Tribute courtesy of Phil Berrier, Roller Derby Forum
Roller Derby Star Dies
August 25, 1971
Marjorie Brasuhn Monte, known to millions of Roller Derby and television fans in the late 1940's and early '50's as Midge "Toughie" Brasuhn, died unexpectedly in Honolulu, Hawaii. She was 48.
Midge Brasuhn joined Leo A. Seltzer's Transcontinental Roller Derby in 1941 at Minneapolis and went on to become one of the game's biggest stars. Her televised battles with rival Gerry Murray were legendary. In 1950 she was voted one of the country's ten outstanding women in sports by the Sportswriters of America, and is one of only 18 professional skaters in the Derby Hall-of-Fame. Midge retired from the game in the mid-1960's and lived in Honolulu in recent years.
A Very Simple Game
As Told by Ken Monte
"Midge came from St. Paul, Minnesota. Her real name was Marjorie Clair Louise Theresa Brasuhn. Her father was a plumber and her mother worked as a cleaning lady. German family. They had a hard dollar, no easy time. . . She came into the game with the name Midge cause she was so short. I guess that's how it started. She was about four-eleven, four-eleven and a half. Weighed about one hundred thirty-five pounds. You wouldn't call her heavy. She was firm. More chunky than heavy. And she looked fairly big on the track in her skates. . . She was very aggressive. The other girls had to respect her or she'd knock their head off. She was a leader. She knew how to make a point.
It was about a year after we were were married that she became the Derby's real superstar. We went to New York then and that's when they started the big Toughie Brasuhn campaign. They got ready for that down in Miami. They put this big jersey on her and messed up her hair and rubbed some of this green dye off the slate track on her face and told her to scream and took a shot of it and put it on billboards in New York and they said, "Who Is Toughie?" And that went on for four to six weeks before we arrived in New York. . .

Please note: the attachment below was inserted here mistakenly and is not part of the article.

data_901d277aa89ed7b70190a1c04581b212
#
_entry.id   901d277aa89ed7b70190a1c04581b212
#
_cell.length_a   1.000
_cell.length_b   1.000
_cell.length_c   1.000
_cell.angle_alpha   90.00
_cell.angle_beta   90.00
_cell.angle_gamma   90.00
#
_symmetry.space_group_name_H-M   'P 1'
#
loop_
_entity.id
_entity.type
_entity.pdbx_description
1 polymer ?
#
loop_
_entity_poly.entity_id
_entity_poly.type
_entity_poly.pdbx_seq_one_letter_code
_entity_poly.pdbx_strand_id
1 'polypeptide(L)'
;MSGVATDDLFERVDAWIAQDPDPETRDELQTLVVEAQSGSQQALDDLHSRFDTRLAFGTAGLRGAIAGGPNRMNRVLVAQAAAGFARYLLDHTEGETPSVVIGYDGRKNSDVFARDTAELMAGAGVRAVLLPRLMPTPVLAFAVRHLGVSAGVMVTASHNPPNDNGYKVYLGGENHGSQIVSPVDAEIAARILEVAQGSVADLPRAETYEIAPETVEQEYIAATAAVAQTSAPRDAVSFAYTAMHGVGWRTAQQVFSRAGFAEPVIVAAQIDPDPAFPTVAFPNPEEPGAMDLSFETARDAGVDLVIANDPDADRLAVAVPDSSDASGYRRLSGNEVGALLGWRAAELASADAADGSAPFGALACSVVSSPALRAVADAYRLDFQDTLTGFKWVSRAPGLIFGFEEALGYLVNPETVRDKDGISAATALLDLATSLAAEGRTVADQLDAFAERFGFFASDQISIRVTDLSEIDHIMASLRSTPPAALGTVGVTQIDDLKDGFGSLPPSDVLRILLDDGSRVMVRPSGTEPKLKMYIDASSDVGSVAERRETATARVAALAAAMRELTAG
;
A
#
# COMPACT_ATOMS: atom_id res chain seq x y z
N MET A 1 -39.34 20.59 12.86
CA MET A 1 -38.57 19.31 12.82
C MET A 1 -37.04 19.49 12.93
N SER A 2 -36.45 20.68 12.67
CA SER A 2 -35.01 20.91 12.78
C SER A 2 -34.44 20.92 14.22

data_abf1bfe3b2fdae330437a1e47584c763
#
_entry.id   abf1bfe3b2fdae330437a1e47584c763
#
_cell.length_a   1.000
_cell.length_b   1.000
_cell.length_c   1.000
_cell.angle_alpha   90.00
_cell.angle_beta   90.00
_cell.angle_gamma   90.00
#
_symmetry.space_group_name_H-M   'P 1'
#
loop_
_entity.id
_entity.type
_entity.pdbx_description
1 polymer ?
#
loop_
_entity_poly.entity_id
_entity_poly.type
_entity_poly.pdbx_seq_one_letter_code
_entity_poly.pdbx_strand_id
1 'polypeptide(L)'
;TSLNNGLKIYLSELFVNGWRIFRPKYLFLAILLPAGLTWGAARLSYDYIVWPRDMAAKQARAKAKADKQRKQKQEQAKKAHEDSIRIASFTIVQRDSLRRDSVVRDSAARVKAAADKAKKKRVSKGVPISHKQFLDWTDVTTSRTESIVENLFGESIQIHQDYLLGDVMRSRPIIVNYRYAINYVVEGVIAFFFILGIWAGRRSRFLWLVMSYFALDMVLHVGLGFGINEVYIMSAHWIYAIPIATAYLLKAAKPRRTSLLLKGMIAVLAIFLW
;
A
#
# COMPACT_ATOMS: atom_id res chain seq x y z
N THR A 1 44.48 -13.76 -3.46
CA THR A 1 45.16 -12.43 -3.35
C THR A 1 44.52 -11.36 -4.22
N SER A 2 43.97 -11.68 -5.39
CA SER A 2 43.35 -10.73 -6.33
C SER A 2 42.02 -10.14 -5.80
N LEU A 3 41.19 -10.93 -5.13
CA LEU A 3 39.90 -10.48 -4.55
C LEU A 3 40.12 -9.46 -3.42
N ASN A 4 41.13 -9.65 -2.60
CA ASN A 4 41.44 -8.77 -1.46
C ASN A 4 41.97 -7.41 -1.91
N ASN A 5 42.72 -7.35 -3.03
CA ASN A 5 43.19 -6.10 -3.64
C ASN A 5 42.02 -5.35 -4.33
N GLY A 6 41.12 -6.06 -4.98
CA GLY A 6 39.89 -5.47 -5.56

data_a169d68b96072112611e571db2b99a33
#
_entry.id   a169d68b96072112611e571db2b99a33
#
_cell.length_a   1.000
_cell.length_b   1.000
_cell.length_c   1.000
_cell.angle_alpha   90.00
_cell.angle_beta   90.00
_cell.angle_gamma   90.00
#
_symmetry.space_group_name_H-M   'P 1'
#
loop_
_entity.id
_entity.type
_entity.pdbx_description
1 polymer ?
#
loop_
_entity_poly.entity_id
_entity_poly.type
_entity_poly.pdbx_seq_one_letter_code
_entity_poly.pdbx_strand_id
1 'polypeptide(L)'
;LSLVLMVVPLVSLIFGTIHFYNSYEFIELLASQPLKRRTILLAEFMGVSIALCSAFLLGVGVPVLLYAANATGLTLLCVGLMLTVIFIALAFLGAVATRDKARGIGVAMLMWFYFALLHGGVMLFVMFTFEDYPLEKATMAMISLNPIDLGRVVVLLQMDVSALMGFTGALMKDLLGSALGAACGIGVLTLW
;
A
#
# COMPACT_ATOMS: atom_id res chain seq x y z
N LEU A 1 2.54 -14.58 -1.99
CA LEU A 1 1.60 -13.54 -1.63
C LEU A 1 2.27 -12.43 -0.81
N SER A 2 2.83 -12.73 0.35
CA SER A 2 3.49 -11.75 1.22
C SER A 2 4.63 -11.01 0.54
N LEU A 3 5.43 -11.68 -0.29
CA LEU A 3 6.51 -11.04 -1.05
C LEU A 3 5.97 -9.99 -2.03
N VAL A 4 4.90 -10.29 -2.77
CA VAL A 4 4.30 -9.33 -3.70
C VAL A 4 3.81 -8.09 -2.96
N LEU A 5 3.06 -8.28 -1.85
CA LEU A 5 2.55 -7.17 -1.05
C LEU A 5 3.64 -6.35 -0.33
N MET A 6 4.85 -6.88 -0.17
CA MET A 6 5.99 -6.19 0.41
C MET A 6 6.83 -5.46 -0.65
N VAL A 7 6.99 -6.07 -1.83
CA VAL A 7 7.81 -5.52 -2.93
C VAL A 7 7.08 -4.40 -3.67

Midge didn't mind this at all. She was always a one hundred per cent company person. If it was gonna help Roller Derby, if it was gonna build Roller Derby, she'd do it. She made a pretty important contribution to the game. She gave the Derby something: people can look at the game today and see the girls are equals. On the same basis as a man. I think before your Toughie or your Gerry Murray, those two particularly, people always thought of the girl skater as a freak or a sideshow. But these two girls made women mean something to the game, showed they were just as strong, that a point was just as important if it was scored by a girl."
Toughie left the Derby around 1962. She later joined Roller Games in the mid-Sixties. After retiring, she moved to Hawaii with her son Billy Golba.
Midge Brasuhn and Gerry Murray are two names that are inexorably linked in Roller Derby history. The Seltzer family may have owned and operated the Roller Derby but Toughie and Gerry built it and kept it going. They are who the fans came to see night after night. They built their reputations and that of Roller Derby with their fierce competition and their loyalty to the game. Individually, they were tremendous skaters. As rivals and competitors, they set the bar for all who would follow.
What must it have been like for a person like Midge Basuhn? Skating was her life. Whatever her personal demons and skating must have surely contributed to those, she couldn't have given more to skating and its fans. She was one of the ultimate Roller Derby skaters.
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